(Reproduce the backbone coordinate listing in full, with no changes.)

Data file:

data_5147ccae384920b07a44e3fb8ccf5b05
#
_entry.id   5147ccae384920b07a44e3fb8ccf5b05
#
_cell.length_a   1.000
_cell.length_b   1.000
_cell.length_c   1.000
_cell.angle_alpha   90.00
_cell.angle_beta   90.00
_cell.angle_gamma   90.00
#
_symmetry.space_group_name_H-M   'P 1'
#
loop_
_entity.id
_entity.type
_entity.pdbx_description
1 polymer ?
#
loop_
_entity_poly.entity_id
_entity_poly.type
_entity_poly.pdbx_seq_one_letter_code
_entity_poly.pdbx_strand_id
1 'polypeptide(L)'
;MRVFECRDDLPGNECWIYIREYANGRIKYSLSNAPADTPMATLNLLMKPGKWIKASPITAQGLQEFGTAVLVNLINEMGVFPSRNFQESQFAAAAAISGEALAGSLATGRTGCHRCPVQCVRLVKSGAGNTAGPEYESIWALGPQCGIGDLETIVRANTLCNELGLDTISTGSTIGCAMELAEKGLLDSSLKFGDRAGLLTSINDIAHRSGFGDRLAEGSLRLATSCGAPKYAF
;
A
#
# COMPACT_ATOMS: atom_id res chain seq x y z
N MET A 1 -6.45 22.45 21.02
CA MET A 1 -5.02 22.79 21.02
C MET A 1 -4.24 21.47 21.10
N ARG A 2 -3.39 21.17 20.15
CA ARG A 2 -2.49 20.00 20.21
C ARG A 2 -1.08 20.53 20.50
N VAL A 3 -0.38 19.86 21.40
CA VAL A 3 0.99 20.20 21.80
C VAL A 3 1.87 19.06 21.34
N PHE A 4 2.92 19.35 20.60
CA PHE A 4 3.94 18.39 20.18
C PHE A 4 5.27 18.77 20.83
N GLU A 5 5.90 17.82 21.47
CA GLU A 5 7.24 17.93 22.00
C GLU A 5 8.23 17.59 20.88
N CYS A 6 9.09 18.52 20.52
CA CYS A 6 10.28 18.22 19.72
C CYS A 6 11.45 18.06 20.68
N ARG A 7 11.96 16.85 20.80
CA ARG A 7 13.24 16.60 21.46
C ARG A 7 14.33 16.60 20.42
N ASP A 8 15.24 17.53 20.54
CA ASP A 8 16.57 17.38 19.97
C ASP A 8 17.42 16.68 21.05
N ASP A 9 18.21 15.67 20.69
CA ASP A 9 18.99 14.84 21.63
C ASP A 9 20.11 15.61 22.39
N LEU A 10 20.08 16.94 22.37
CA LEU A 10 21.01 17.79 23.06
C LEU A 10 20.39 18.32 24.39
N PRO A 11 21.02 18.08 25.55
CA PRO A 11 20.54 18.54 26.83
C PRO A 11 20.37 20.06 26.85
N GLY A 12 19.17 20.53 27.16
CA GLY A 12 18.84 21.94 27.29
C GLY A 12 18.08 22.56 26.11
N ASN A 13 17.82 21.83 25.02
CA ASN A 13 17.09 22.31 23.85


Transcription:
data_5147ccae384920b07a44e3fb8ccf5b05
#
_entry.id   5147ccae384920b07a44e3fb8ccf5b05
#
_cell.length_a   1.000
_cell.length_b   1.000
_cell.length_c   1.000
_cell.angle_alpha   90.00
_cell.angle_beta   90.00
_cell.angle_gamma   90.00
#
_symmetry.space_group_name_H-M   'P 1'
#
loop_
_entity.id
_entity.type
_entity.pdbx_description
1 polymer ?
#
loop_
_entity_poly.entity_id
_entity_poly.type
_entity_poly.pdbx_seq_one_letter_code
_entity_poly.pdbx_strand_id
1 'polypeptide(L)'
;MRVFECRDDLPGNECWIYIREYANGRIKYSLSNAPADTPMATLNLLMKPGKWIKASPITAQGLQEFGTAVLVNLINEMGVFPSRNFQESQFAAAAAISGEALAGSLATGRTGCHRCPVQCVRLVKSGAGNTAGPEYESIWALGPQCGIGDLETIVRANTLCNELGLDTISTGSTIGCAMELAEKGLLDSSLKFGDRAGLLTSINDIAHRSGFGDRLAEGSLRLATSCGAPKYAF
;
A
#
# COMPACT_ATOMS: atom_id res chain seq x y z
N MET A 1 -6.45 22.45 21.02
CA MET A 1 -5.02 22.79 21.02
C MET A 1 -4.24 21.47 21.10
N ARG A 2 -3.39 21.17 20.15
CA ARG A 2 -2.49 20.00 20.21
C ARG A 2 -1.08 20.53 20.50
N VAL A 3 -0.38 19.86 21.40
CA VAL A 3 0.99 20.20 21.80
C VAL A 3 1.87 19.06 21.34
N PHE A 4 2.92 19.35 20.60
CA PHE A 4 3.94 18.39 20.18
C PHE A 4 5.27 18.77 20.83
N GLU A 5 5.90 17.82 21.47
CA GLU A 5 7.24 17.93 22.00
C GLU A 5 8.23 17.59 20.88
N CYS A 6 9.09 18.52 20.52
CA CYS A 6 10.28 18.22 19.72
C CYS A 6 11.45 18.06 20.68
N ARG A 7 11.96 16.85 20.80
CA ARG A 7 13.24 16.60 21.46
C ARG A 7 14.33 16.60 20.42
N ASP A 8 15.24 17.53 20.54
CA ASP A 8 16.57 17.38 19.97
C ASP A 8 17.42 16.68 21.05
N ASP A 9 18.21 15.67 20.69
CA ASP A 9 18.99 14.84 21.63
C ASP A 9 20.11 15.61 22.39
N LEU A 10 20.08 16.94 22.37
CA LEU A 10 21.01 17.79 23.06
C LEU A 10 20.39 18.32 24.39
N PRO A 11 21.02 18.08 25.55
CA PRO A 11 20.54 18.54 26.83
C PRO A 11 20.37 20.06 26.85
N GLY A 12 19.17 20.53 27.16
CA GLY A 12 18.84 21.94 27.29
C GLY A 12 18.08 22.56 26.11
N ASN A 13 17.82 21.83 25.02
CA ASN A 13 17.09 22.31 23.85